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Hilary du Pré (born 1942) is a Britishmarker flautist and memoirist famous for her co-authorship of the book A Genius in the Family and contributions to the film Hilary and Jackie, both of which relate the family story around her sister, the brilliant cellist Jacqueline du Pré.

Du Pré is married to conductor Christopher "Kiffer" Finzi They had four children together.

Early life and education

Hilary du Pré was born in Wokingmarker, Surreymarker, the eldest child of an upper middle-class family headed by an accountant father and a pianist mother.

She revealed a natural affinity for music at an early age, but was overshadowed by the talents of her younger sister Jackie. The latter became a famed cellist whose life and career were cut short by multiple sclerosis.

Hilary married Christopher Finzi and lived with him in the country with the family they made. Allegedly with his wife's consent, Finzi had a romantic affair with his ailing sister-in-law, who was exhibiting suicidal behavior as the result of a nervous breakdown.

In her 1997 memoir A Genius in the Family, co-written with her brother Piers, du Pré chronicled the complex relationship, both tortured and deeply loving, which she had with her sister. She claimed to have agreed to the affair because she wanted Jackie to experience the stable family life the younger woman envied. This version of events has been contradicted by a number of sources, including Hilary and Christopher's daughter. [416704] She said that her father had more than one affair and exhibited abusive behaviour towards Jacqueline du Pré while she was in a vulnerable, emotional state.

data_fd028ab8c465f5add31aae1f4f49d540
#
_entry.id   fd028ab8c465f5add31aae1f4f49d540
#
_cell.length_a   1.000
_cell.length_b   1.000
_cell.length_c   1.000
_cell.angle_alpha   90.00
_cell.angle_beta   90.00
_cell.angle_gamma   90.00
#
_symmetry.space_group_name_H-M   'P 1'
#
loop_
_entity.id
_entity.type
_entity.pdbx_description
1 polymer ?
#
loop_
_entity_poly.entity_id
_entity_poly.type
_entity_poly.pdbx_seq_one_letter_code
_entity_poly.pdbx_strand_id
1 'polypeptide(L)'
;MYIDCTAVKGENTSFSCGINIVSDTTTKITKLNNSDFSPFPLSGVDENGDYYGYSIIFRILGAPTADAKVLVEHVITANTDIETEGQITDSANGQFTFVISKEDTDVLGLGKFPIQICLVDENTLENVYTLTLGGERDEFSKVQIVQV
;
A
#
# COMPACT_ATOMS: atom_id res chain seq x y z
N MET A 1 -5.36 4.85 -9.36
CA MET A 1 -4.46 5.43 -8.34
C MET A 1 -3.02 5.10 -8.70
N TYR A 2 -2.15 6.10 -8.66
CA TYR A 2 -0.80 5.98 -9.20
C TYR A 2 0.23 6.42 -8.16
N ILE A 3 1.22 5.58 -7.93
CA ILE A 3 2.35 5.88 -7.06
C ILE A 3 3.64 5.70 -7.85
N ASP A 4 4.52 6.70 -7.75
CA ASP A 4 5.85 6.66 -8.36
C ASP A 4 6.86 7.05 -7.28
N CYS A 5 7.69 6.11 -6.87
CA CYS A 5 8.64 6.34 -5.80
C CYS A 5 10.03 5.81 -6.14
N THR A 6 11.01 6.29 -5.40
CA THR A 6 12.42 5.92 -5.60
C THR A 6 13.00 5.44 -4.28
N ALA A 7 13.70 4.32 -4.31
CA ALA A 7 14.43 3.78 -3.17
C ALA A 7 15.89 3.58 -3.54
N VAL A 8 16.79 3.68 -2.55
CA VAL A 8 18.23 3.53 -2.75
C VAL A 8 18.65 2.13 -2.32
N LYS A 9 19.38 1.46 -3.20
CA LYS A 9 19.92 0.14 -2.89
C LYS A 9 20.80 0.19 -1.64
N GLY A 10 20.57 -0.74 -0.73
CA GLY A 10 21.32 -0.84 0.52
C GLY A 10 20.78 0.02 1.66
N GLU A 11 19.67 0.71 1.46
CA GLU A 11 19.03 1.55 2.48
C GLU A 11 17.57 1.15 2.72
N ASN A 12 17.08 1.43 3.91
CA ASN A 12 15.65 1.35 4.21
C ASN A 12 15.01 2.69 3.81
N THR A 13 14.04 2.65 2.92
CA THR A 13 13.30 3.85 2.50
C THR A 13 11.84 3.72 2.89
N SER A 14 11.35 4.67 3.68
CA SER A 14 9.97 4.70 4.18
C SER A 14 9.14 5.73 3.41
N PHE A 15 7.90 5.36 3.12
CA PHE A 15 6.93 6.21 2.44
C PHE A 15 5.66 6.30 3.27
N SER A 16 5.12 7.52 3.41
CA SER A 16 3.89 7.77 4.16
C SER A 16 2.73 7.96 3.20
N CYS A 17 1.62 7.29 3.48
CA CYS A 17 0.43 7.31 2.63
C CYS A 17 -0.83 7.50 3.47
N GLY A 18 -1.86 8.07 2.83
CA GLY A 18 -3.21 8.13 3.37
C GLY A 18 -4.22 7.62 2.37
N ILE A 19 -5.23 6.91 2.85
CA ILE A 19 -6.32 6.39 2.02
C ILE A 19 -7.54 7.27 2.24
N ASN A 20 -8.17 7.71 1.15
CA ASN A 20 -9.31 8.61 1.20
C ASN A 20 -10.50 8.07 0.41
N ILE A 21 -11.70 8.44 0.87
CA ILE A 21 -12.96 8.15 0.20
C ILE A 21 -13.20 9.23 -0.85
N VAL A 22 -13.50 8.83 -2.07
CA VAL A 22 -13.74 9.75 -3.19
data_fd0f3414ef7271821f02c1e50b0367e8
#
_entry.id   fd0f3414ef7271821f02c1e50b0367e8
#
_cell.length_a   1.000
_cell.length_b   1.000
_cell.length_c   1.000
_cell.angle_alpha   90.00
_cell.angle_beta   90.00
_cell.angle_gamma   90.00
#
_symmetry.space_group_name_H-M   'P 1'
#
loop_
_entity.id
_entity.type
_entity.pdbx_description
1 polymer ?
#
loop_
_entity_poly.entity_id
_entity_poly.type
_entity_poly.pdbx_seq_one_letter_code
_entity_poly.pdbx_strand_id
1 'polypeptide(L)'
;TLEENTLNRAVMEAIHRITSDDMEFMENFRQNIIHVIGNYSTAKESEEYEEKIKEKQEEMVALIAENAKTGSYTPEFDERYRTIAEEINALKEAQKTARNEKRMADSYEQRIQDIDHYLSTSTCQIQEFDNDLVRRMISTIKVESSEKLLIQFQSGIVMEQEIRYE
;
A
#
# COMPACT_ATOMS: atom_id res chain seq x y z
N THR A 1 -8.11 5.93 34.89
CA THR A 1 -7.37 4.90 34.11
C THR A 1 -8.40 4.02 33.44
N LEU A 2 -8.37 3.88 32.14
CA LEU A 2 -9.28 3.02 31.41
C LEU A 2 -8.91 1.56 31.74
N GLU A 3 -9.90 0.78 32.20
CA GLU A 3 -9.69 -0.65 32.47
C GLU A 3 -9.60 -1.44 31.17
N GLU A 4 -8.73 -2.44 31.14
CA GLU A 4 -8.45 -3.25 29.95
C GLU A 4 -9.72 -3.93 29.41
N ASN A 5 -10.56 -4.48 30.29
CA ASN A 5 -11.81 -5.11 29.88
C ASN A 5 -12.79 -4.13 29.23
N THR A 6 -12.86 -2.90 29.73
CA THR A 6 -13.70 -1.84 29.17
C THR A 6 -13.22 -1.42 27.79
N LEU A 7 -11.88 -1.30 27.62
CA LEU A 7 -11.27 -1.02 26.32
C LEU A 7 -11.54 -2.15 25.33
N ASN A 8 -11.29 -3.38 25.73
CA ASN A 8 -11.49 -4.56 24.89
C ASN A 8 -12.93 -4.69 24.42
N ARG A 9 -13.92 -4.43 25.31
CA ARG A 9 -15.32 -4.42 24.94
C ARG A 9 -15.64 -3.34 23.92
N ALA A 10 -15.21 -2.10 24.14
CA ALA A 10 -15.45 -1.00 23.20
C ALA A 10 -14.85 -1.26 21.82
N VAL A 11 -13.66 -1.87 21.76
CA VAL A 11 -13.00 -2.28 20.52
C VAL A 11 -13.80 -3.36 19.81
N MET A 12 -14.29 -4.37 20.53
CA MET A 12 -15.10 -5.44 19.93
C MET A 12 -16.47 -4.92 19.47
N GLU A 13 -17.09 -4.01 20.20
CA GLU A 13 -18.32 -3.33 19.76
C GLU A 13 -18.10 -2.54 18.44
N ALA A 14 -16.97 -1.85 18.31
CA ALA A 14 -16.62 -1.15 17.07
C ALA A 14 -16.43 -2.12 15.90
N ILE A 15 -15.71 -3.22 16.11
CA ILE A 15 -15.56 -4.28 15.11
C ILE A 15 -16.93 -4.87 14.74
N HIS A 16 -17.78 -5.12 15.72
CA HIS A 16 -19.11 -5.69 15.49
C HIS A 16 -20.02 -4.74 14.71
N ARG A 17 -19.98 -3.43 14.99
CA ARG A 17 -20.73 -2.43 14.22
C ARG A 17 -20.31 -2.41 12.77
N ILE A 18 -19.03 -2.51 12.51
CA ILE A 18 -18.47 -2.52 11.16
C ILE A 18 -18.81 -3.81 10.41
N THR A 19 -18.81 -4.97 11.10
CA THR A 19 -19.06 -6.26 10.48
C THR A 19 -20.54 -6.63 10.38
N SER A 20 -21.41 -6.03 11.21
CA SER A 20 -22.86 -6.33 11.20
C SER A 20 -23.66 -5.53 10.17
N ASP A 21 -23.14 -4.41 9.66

Film and Book

Anand Tucker's controversial 1998 film Hilary and Jackie is based on A Genius in the Family, and features Emily Watson as Jacqueline and Rachel Griffiths as Hilary. Although the film was a critical and box-office success, and received several Academy Award nominations, it ignited a furor, especially in London, center of du Pre's activities. A group of her closest colleagues (including fellow cellists Rostropovich and Julian Lloyd Webber) sent a bristling letter to the Times. Clare Finzi, Hilary's daughter, charged that the film was a "gross misinterpretation, which I cannot let go unchallenged." The London Evening Standard reported (18 June 1999) that a cello student from the Royal College of Music was paid by the film's PR company Maclaurin Group to picket the premiere in order to create added publicity. Barenboim-who has always teetered on the edge of villainy in du Pre-revering quarters-said, "Couldn't they have waited until I was dead?"[416705].

Hilary, Jacqui's sister, and co-author of the book strongly defends both the book and the film, writing, in The Guardian; "At first I could not understand why people didn't believe my story because I had set out to tell the whole truth. When you tell someone the truth about your family, you don't expect them to turn around and say that it's bunkum. But I knew that Jackie would have respected what I had done. If I had gone for half-measures, she would have torn it up. She would have wanted the complete story to be told."[416706]. The New Yorker reported her as saying, “When you love someone, you love the whole of them. Those who are against the film want to look only at the pieces of Jackie’s life that they accept. I don’t think the film has taken any liberties at all. Jackie would have absolutely loved it.”[416707]

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